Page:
Posted by: Peadar Ban | August 2, 2013

Today: August 2, 2013

Right now a chickadee, or is it a titmouse, peeps or squeaks in the tree outside.  I am never sure if its high pitched flat sounding call is a song or a complaint, if it scolds or sings.  But, I like them anyway.  They fly from the perches to the feeder, grab a seed and run right back to cover, eat and repeat until breakfast is done.

Birds I don’t like are starlings and grackles: messy ruffians, hoodlum birds, avian mongol hordes, feathered locusts.

I put out some food for the woodpeckers and blue jays yesterday, the nuts and seeds they both like.  I added a little cage filled with peanuts in the shell.  Both the jays and the woodpeckers like the same things I’ve found.  One of the most amusing sights around this time of year in the backyard are the fledgling jays, the teenagers we call them, trying to figure out how to get the food from the feeder, the peanuts from the cage and out of the shell.  But, they persist, often with Mom or Dad perched nearby watching.

Parents and children could learn from watching the young birds’ efforts and their elder’s oversight, I think.  Practice does make perfect.

When my wife came down this morning she informed me that there was something of a grackle invasion taking place in the backyard.  “I have never seen so many of them before,” she said.  I was reading something I should have read fifty years ago when it was assigned and hadn’t been paying any attention.  While I read, I listened to Verdi’s Requiem.  Fifty years ago it might have been Chuck Berry.  I knew she was telling me something.  I saw her lips move. So I took out the ear plugs and begged her to repeat her news.

Well, I didn’t beg her to do anything. I just looked over at her standing in the doorway, and she repeated herself.  “I guess I should take down the peanuts and stuff, ” I said.  She smiled, sweetly, and nodded her agreement.

I limped outside where the grackles glowered and then flew away, the cowards.  Then I took away the feeder and the nut cage.  Walking back I was scolded by a jay.  It had been waiting high in one of the old oaks for its turn.  Looking up toward where I thought he might be, still yelling at me, I shrugged my shoulders, and thought, “Tell it to city hall.  I’m only doing my job.”

The streets are dry from last night’s gentle rain.  It must have been gentle, because we weren’t awakened by the noise a thunderstorm or heavy rain would make.  But the grass is still wet.  That means the lawn will not get mowed today.  I must find out who I should thank for that small favor; which saint among the company of the blessed is the patron of guys like me, guys who pray for rain when the lawn needs mowing.

Oh, I’ll find other things to do for sure.  Weeding is always a good way to spend an hour or more outside, weeding and thinking, and occasionally praying.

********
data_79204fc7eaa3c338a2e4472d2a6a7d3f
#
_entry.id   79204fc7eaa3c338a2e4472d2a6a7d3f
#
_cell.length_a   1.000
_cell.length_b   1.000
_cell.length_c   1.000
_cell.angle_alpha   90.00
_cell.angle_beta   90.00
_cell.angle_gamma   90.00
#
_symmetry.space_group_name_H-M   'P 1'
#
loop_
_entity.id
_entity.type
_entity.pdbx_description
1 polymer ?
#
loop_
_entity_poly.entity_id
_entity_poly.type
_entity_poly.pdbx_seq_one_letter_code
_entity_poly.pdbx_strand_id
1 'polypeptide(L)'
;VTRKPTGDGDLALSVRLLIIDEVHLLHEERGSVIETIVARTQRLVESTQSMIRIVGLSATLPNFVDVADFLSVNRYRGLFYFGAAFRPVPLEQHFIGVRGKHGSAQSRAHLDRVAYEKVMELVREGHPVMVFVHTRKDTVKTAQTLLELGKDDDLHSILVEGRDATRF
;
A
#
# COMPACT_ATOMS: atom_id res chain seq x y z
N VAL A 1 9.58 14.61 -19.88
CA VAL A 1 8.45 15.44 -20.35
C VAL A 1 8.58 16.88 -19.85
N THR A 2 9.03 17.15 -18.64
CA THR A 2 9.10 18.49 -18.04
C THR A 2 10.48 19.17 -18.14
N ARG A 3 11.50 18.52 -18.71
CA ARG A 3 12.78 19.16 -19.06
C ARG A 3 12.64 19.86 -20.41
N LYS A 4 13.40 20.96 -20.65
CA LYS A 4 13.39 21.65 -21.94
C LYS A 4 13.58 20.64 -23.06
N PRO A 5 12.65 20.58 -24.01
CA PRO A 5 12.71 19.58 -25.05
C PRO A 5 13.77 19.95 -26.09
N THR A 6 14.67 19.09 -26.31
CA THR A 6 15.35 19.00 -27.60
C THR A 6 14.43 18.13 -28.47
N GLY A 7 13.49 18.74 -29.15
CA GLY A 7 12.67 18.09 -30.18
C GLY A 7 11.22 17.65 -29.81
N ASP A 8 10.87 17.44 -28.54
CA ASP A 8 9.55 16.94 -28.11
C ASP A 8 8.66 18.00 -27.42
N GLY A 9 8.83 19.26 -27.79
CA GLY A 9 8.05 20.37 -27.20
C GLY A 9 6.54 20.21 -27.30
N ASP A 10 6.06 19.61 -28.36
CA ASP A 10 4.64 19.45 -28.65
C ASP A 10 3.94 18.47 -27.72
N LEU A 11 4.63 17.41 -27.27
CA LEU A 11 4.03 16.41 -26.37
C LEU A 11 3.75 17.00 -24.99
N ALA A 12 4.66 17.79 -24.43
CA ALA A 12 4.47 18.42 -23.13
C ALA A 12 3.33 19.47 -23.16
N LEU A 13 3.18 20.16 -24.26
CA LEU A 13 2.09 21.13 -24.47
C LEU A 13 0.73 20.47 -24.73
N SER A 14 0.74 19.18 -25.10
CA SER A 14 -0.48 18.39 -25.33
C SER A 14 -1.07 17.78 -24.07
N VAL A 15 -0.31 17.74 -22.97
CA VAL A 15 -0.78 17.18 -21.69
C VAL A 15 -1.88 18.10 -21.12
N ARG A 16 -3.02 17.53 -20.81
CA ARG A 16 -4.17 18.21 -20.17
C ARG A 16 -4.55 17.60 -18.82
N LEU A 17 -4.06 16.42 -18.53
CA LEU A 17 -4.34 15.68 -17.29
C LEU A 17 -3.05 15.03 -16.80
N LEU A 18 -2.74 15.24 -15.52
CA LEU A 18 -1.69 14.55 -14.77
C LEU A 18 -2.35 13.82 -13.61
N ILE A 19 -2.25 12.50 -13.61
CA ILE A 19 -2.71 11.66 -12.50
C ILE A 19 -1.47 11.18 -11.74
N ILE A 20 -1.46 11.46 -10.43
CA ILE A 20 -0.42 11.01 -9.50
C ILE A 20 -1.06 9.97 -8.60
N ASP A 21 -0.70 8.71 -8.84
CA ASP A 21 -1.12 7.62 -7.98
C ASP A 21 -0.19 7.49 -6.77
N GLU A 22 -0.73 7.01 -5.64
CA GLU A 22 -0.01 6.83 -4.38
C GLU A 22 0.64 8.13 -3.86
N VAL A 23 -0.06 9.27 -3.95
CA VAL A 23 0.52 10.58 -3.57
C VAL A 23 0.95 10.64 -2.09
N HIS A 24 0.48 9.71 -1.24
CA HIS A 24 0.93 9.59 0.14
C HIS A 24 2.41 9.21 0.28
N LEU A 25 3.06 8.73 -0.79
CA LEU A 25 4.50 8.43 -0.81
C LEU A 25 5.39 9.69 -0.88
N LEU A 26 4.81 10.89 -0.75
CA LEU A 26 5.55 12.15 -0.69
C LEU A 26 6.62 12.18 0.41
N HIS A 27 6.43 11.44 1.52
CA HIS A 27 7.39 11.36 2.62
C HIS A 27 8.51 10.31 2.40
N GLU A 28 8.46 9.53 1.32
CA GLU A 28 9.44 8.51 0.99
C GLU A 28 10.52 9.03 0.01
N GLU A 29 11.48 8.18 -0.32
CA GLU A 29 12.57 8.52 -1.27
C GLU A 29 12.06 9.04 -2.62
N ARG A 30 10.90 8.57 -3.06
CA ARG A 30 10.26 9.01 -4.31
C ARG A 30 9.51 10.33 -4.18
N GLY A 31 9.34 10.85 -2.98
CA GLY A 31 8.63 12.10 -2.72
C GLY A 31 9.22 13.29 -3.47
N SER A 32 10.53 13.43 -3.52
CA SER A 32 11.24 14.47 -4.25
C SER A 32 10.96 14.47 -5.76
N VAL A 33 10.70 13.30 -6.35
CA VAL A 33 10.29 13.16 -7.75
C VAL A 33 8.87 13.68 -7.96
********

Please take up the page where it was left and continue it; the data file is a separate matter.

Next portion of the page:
Saint of the Day

St. Peter Julian Eymard (1811-1868)
Peter was a Marist priest and provincial whose life was centered upon the Eucharist. He founded several congregations and societies that focused on honoring Jesus in the Blessed Sacrament. A prolific writer, he wrote four volumes on the Eucharist alone.

Reflections from the Saints

How kind is our Sacramental Jesus! He welcomes you at any hour of the day or night. His Love never knows rest. He is always most gentle towards you. When you visit Him, He forgets your sins and speaks only of His joy, His tenderness, and His Love. By the reception He gives to you, one would think He has need of you to make Him happy.

– St. Peter Julian Eymard

Scripture Verse of the Day

1 Peter 2:2-3

Like newborn infants, long for the pure spiritual milk, that by it you may grow up into salvation– if indeed you have tasted that the Lord is good.

Life in Christ: Catechism #2355

Prostitution does injury to the dignity of the person who engages in it, reducing the person to an instrument of sexual pleasure. The one who pays sins gravely against himself: he violates the chastity to which his Baptism pledged him and defiles his body, the temple of the Holy Spirit. Prostitution is a social scourge. It usually involves women, but also men, children, and adolescents (The latter two cases involve the added sin of scandal.). While it is always gravely sinful to engage in prostitution, the imputability of the offense can be attenuated by destitution, blackmail, or social pressure.

When I worked for a living I encountered prostitutes and people who made use of them.  Never far from both of them were wingless grackles, sleek and sinister; ones you could see and ones you could only sense were there.

One Minute Meditations

I was convinced by that priest who is a friend of ours. He was talking about his apostolic work, and he assured me that there are no tasks of little importance. Hidden under this garden covered in roses, he said, is the silent effort of so many souls who with their work and prayer, their prayer and work, have won from Heaven abundant showers of grace, which makes everything fertile. – St. Josemaria Escriva

I like this little meditation of St. Josemaria’s.  Nothing is wasted.  Nothing is so little it does not matter.  Everything matters.  Everything is rewarded.

This really is a nice place, even with grackles in it

Here is a piece of music that always reminds me of sheepfolds, and the mighty yet gentle Shepherd:


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